Dealcoholized wine is the most readily available form of N/A wine, going a step further than bottled varietal juice by taking fully vinified wine and then removing the alcohol. While N/A wine is still catching up, volume-wise, with alcohol-free beer and spiritless spirits, California’s Trinchero Family Estates has been making dealcoholized wine under its FRE label since 1992.
“Creating alcohol-removed wine isn’t much different from making traditional wine, at least initially,” says Hohman. site selection plays a major part in identifying grapes that are especially expressive and can still deliver on aroma and flavor given the one-two punch of going through both fermentation and dealcoholization. “Following harvest, we put the juice through traditional winemaking methods to achieve rich flavor with texture and balance,” she says. Spinning cone technology, a form of vacuum steam distillation, is then employed to remove alcohol from the wine, while leaving the essence of the wine intact. Cabernet Sauvignon still behaves like Cabernet Sauvignon, with its dark fruit character, graphite notes, and tannic texture — minus the heat that would come with the alcohol, and with less sweetness than a bottled varietal juice would produce.
Spinning cone technology is not only utilized for N/A wine. Lower-ABV wines may also rely on a portion of alcohol being removed by spinning cone technology, and in some regions, it is permitted to correct especially robust wines whose ABVs have risen above 16 percent, a practice that is on the rise due to increasingly hotter vintages worldwide.
FRE offers eight unique expressions, including both still and sparkling varieties. Other wineries entering the N/A space often create separate labels for alcohol-removed bottlings. However, some brands from around the world, notably Leitz, Wolffer, Giesen, and Freixenet have no-ABV wines under their own names.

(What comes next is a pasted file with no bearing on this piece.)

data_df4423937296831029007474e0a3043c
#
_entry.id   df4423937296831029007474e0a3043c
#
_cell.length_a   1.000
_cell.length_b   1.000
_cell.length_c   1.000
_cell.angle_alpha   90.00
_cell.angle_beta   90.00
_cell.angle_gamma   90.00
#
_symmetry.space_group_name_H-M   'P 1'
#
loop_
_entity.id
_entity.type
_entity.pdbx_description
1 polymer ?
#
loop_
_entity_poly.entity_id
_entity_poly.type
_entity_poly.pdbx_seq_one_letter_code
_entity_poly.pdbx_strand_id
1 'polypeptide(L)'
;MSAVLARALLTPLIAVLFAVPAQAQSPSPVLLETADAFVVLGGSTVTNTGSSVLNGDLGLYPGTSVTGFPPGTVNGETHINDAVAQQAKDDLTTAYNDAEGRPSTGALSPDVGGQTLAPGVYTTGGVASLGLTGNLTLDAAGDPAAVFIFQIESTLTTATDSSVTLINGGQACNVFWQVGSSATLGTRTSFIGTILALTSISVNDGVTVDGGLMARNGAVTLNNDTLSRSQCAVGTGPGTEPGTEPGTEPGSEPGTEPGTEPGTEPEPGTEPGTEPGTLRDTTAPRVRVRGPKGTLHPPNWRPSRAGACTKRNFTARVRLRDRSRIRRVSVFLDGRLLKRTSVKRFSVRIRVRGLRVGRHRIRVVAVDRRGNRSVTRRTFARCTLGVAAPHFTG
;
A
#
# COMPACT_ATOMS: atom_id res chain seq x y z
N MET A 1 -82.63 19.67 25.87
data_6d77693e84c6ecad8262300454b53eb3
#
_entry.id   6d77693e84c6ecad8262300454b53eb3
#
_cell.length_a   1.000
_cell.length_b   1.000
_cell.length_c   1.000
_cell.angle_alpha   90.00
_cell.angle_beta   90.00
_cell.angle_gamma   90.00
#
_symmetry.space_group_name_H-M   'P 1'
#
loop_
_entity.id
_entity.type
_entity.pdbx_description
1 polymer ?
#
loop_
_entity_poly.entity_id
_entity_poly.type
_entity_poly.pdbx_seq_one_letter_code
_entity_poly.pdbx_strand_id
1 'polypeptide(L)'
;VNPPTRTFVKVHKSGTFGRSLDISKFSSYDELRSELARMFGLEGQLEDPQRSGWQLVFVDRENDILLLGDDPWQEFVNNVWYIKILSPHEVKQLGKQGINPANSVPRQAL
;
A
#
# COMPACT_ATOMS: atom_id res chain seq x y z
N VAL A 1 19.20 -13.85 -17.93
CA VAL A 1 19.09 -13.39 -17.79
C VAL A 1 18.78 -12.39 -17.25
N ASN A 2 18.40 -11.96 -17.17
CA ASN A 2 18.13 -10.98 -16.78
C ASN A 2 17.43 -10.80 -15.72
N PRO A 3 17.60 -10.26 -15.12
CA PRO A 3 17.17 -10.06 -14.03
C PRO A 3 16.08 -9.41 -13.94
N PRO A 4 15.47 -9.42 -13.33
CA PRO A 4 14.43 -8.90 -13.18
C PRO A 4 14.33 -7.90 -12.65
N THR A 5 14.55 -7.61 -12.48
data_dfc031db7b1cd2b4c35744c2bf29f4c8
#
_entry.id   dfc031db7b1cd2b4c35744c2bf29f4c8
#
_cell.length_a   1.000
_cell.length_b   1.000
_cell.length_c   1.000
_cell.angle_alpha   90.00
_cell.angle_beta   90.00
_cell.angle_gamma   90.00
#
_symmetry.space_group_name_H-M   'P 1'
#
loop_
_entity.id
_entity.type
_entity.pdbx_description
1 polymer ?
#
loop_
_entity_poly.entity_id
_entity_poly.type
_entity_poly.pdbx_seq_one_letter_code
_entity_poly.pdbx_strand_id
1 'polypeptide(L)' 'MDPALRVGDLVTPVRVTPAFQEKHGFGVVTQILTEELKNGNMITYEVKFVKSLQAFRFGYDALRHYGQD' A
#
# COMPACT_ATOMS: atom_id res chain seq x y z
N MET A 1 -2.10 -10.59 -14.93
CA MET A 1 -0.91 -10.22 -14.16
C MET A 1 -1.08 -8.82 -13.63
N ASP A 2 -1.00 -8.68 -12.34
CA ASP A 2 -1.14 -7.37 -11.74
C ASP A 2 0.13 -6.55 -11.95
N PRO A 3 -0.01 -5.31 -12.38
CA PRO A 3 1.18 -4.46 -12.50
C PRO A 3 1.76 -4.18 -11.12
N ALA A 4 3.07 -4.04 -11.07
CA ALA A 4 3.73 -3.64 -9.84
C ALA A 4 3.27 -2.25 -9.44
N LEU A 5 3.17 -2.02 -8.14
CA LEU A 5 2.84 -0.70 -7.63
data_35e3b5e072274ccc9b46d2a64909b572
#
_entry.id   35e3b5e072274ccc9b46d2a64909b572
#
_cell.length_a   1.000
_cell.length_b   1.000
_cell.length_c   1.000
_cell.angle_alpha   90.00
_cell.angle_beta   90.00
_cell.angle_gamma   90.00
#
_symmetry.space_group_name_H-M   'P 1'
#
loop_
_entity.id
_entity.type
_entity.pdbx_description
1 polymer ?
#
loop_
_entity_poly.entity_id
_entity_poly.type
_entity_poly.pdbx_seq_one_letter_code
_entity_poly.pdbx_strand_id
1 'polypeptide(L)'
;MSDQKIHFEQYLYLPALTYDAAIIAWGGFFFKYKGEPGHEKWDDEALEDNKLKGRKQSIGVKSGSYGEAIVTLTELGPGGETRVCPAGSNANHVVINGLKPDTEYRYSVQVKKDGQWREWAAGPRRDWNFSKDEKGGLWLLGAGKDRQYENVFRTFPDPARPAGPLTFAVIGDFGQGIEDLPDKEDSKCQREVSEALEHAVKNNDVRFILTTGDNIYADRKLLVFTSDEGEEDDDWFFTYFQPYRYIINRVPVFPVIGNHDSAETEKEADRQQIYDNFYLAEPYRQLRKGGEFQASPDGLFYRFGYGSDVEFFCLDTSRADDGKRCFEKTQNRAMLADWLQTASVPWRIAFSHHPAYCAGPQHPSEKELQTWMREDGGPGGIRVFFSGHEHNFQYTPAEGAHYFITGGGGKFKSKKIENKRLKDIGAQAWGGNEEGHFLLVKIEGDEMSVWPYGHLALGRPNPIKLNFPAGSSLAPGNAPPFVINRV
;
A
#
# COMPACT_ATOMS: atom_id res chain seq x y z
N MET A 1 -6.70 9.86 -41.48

Emulating Wine Flavors and Body From Scratch
By definition, a proxy is someone with the authority to represent someone else — a fitting label for a product designed to emulate wine. “Unlike dealcoholized wine, which is about taking something out, we build Proxies from the ground up,” says Friedmann. “We layer ingredients like varietal wine grapes, fruits, teas, spices, bitters, and more in order to produce the complexity, tannin, texture, acid, and body intrinsic in wine.”
Started in 2020 by a collective of wine professionals looking to build something with more complexity than what was already on the market in the N/A space, Proxies were specifically designed with a food pairing mentality. “With spicy food, for example, the alcohol in wine is always going to exacerbate the effect of capsaicin,” says Friedmann. “With Proxies, we can create something that has the necessary texture, richness, and complementary flavors, and without the alcohol it’s actually a better pairing experience where food and beverage can work together with no restrictions.”
Unlike other botanically driven, non-alcoholic elixirs that have aligned themselves more with spirits, cocktails, or aperitifs, Proxies are bottled to look like wine, with names that evoke the grapes or regions they seek to emulate: Blanc Slate as a Sauvignon Blanc-alike, and Red Clay as a Beaujolais alternative, for example. Because of its experimental nature, there is no varietal limitation in Proxies, and to date it has produced more than 60 varieties, attracting the attention of fine-dining champions such as chef Dominique Crenn and sommelier and restaurateur André Hueston Mack.